Most of us move through life focusing on the next meeting, social event, social media, celebrity dramas, or personal baggage, that we forget to soak up the magic of the moments we are in. To quote Kierkegaard: “the highest and most beautiful things in life are not heard about, nor read about, nor seen but, if one will, are to be lived.” Too often we are so caught up in the lives or dramas projected onto us by the media that we don’t stop and see the true blessings in our own lives and the irreplaceable moments that can pass us by without us even knowing. We must challenge ourselves to simply be present, our overall happiness depends on it.

We loose site of the marvels that surround us. Being a father who works away from home for a week at a time has made me cherish the precious moments I spend with my wife and son. The magical look on his face when he learns something new. The sound of his laughter when my wife or I do something funny. Or better yet when he does something he thinks is funny. Those precious little moments that can never be relived. We have all had those moments, it is my belief that it is in these moments that we truly connect with ourselves, our surroundings and the people in the moment with us. Take bath time for instance, it is one of my favorite times with Augustus, he loves to splash, blow bubbles and, make a mess. we take turns pouring water on each other’s heads, although only one of us is in the tub, he doesn’t seem to mind getting daddy all wet! In those particular moments I find that I can totally focus on the fun that we are having. leaving all thoughts of the day, tomorrow or even next week, even my phone or any other device. that exact moment is the only place on earth I want to be.

Most of our time is spent in the past or future but not the present. According to this Harvard University study, half of our waking hours are spent NOT living in the moment. That’s crazy!! Whats more fascinating is how closely this is connected to our level of happiness!(See this article for more!) How our thoughts interfere with our ability to be present in the moment reminds me of the “piece of candy” clip from family guy with James Woods satisfied with the first thought momentarily, but soon intrigued by the next one that enters.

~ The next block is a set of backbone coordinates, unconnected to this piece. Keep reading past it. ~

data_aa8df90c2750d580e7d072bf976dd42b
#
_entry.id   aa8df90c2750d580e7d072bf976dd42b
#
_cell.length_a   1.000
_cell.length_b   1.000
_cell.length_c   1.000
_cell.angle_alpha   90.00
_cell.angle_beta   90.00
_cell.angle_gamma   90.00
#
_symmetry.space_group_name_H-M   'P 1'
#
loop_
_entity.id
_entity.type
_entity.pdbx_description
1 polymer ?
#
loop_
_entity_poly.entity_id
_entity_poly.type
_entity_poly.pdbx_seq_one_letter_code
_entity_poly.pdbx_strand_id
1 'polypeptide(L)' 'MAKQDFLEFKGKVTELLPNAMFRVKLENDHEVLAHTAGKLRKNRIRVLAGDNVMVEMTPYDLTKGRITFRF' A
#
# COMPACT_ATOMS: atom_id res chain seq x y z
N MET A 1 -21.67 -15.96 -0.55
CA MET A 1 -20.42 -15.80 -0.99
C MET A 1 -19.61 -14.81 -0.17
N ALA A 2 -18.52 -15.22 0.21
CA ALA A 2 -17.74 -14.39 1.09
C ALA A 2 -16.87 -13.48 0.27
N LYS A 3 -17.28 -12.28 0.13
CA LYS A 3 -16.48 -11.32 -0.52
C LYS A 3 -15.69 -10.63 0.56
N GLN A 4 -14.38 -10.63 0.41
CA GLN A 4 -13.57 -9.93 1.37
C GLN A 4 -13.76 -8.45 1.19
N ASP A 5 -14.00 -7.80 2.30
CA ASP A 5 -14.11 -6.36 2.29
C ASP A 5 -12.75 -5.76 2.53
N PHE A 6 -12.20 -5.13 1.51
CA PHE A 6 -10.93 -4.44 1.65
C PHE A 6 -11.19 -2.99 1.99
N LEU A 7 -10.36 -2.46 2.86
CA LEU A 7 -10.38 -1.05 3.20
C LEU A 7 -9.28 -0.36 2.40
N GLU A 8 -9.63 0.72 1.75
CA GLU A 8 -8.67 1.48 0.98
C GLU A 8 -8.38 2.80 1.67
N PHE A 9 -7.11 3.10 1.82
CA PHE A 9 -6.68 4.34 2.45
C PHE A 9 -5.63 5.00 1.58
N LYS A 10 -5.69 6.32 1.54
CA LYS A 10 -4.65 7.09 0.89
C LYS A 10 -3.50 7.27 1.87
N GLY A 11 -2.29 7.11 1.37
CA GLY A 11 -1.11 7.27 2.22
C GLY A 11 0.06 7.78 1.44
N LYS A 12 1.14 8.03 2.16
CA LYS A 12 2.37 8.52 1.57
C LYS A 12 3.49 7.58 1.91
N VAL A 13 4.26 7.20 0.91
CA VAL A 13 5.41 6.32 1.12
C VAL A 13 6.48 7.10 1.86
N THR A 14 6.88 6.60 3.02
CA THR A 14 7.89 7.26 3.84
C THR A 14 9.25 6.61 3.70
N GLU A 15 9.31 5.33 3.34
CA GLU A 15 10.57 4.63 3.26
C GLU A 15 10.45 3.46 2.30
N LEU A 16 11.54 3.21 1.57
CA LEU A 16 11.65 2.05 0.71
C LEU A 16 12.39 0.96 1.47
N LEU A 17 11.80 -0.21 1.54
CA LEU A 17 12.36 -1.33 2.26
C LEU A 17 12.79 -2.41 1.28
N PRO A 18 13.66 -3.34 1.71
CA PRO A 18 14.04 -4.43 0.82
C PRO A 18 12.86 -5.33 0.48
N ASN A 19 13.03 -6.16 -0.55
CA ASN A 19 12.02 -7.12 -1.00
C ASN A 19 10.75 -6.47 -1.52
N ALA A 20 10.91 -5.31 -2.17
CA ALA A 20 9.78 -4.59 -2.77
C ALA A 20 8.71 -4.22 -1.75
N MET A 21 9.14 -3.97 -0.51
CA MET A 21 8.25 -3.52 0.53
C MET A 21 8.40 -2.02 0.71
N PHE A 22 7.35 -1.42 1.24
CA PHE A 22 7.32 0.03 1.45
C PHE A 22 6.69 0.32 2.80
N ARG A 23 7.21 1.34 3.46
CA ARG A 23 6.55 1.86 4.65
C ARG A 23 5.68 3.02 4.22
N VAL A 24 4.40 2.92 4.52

There is a vast amount of information on the internet on this topic! It is actually impressive how much research goes into it. Just Google “being present in the moment”, better yet click here. It is quite obvious that everyone is affected by this, the question then becomes. What will you do about it? I have watched my son grow an insane amount in the 1.5 years he has spent on this planet, if I could I would strap a Gopro to his head and mine and record everything! but the truth of the matter is that we can’t. fortunately there are ways we can help ourselves get better at being in the moment, or simply stop and smell the roses. The article 5 steps for being present by Micheal J Formica has some really good tips. They are:

  1. Take a breath
  2. Ask yourself “what am I doing right now?”
  3. Be a witness
  4. Let the rest go
  5. Come back to breath

For a more in depth look, go to the link above. I particularly like point number 3. Let the rest go. In Tim Ferriss’s new book “Tools of Titans” (which I highly recommend!) in the interview with Seth Godin, he speaks about putting away your devices for at least 2 hours every night and spending time with your family. I think  there is a lot of merit in that and something that every parent should practice and take pride in. Our children grow up to be a product of how they were raised. think of the phrase “actions speak louder than words”, let that resonate within you for a second. Being accountable to your child/children is a duty and a privilege every parent should take very seriously, your children will remember if you the times you teach, play and/or read to them. They will also very much remember if you did none of those things! So give them the gift of your presence, and when you are there with them, be fully there with them!

Cheers,

M+G

Photo by: December Photography